The Royal Bank of Scotland has confirmed it is considering appealing to shareholders in order to boost its capital holdings.
As yet, it has not yet disclosed how much its planned rights issue will involve, but an announcement is likely to be made tomorrow, just one day ahead of the bank's financial results report.
Although experts estimated that the rights issue would raise between £5 billion and £12 billion, the bank has implied that the value will be no more than £10 billion. This could make it the biggest rights issue in UK banking history. According to reports, RBS – the UK's second largest bank – may aim for a core Tier One equity ratio of more than six per cent, which would actually place it among the better-capitalised financial institutions in the UK.
Furthermore, in response to shareholder complaints about chief executive Sir Fred Goodwin and chairman Sir Tom McKillop, RBS is set to add new members to its company board of directors. Many connected to the company believe early measures could have been taken to safeguard the bank's position, for example selling underperforming subsidiaries. However, experts believe the bank will announce the sale of its Angel Trains subsidiary tomorrow.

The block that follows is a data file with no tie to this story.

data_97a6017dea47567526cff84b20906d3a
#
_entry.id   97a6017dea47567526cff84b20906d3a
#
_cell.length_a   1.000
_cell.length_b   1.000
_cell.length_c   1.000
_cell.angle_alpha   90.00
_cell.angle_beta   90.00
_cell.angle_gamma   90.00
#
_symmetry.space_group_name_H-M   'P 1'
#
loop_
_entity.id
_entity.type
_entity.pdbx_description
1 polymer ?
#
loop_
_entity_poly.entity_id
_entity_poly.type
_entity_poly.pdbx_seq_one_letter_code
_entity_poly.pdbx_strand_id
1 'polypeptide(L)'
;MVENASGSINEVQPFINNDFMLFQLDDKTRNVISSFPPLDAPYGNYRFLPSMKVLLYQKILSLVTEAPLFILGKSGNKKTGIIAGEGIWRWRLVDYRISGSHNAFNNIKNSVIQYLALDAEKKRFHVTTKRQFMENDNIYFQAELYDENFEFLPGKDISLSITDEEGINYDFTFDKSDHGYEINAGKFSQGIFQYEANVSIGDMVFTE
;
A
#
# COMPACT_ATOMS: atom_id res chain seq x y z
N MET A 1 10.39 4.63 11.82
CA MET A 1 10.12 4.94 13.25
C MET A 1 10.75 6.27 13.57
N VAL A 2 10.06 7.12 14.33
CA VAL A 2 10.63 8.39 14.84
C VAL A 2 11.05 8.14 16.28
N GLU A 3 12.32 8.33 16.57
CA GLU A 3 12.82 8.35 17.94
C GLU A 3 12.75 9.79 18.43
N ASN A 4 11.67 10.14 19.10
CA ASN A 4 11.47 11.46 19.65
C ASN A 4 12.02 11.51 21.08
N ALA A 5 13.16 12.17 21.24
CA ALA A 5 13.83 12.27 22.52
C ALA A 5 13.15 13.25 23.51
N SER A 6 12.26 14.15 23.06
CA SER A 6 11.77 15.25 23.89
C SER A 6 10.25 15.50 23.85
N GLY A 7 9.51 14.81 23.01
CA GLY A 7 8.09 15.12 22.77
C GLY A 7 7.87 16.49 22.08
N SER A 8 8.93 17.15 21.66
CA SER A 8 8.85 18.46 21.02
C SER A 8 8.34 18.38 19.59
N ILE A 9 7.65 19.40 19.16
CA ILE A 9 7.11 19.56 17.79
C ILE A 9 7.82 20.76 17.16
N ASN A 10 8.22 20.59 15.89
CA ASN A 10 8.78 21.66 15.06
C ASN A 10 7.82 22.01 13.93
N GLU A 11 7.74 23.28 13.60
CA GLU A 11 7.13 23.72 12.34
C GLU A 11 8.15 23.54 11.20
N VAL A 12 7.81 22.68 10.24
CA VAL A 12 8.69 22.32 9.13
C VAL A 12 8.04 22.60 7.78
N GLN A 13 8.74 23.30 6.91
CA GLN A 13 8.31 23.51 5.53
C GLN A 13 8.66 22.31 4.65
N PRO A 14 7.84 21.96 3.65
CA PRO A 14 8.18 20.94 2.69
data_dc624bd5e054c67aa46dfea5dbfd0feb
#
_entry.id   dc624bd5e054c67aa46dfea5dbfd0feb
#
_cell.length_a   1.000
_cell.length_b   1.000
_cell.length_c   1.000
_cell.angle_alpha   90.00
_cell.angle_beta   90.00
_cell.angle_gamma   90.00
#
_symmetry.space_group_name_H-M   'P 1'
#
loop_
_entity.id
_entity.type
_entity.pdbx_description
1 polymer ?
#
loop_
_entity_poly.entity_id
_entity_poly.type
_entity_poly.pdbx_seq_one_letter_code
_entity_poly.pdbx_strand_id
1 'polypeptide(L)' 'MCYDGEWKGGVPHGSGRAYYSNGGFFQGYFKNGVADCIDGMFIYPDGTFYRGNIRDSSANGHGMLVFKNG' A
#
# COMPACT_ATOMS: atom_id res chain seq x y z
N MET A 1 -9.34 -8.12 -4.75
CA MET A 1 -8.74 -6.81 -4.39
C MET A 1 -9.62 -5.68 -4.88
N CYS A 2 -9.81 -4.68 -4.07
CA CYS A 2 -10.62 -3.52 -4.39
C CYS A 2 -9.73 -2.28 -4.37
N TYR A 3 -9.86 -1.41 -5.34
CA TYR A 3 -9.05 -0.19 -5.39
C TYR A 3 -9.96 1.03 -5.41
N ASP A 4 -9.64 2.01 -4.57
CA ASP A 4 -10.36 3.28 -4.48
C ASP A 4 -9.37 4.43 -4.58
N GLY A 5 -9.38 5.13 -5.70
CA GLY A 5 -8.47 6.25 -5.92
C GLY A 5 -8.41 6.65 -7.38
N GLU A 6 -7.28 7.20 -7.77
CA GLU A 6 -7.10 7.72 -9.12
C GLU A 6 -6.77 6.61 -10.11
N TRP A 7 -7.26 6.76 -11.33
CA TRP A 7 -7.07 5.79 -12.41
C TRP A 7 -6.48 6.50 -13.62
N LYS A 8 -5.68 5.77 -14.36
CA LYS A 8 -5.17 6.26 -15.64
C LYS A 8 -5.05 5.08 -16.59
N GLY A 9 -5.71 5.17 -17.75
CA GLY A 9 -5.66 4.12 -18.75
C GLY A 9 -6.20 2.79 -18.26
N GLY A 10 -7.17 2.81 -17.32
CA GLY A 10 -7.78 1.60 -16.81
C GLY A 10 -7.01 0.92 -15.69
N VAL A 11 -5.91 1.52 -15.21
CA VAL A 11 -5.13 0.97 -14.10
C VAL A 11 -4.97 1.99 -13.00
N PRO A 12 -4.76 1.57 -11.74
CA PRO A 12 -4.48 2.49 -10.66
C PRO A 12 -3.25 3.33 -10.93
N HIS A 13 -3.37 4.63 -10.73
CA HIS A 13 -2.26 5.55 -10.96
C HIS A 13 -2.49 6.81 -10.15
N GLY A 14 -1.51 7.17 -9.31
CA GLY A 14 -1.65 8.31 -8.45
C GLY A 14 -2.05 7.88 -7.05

RBS is expected to announce write-downs of as much as £6 billion on Wednesday. It came under pressure after leading a €71 billion takeover of Dutch bank Amro last year and, like many other companies, has struggled to maintain previous performance levels as the credit crisis has worsened.
It is thought that other banks may also consider pursuing rights issues to shore up capital reserves. There is increasing speculation that Bradford and Bingley is concerned about the strength of its balance sheet. The bank's annual meeting will take place tomorrow, at which concerns about its capital reserves are likely to be raised.
It is possible that Bradford and Bingley may also consider a cash call in the near future, as may Alliance & Leicester and HBOS. However, should RBS' bid to shareholders succeed, it may become more difficult for other institutions to follow suit as investors tire of putting their hands in their pockets to bail out the big banks.
Meanwhile, Swiss bank UBS continues to struggle. Despite being the largest wealth manager in the world, the bank has suffered severe losses since the sub-prime mortgage
debacle began last year. It has already reported asset write-downs of £37 billion and has had to appeal to investors for emergency funding on two occasions.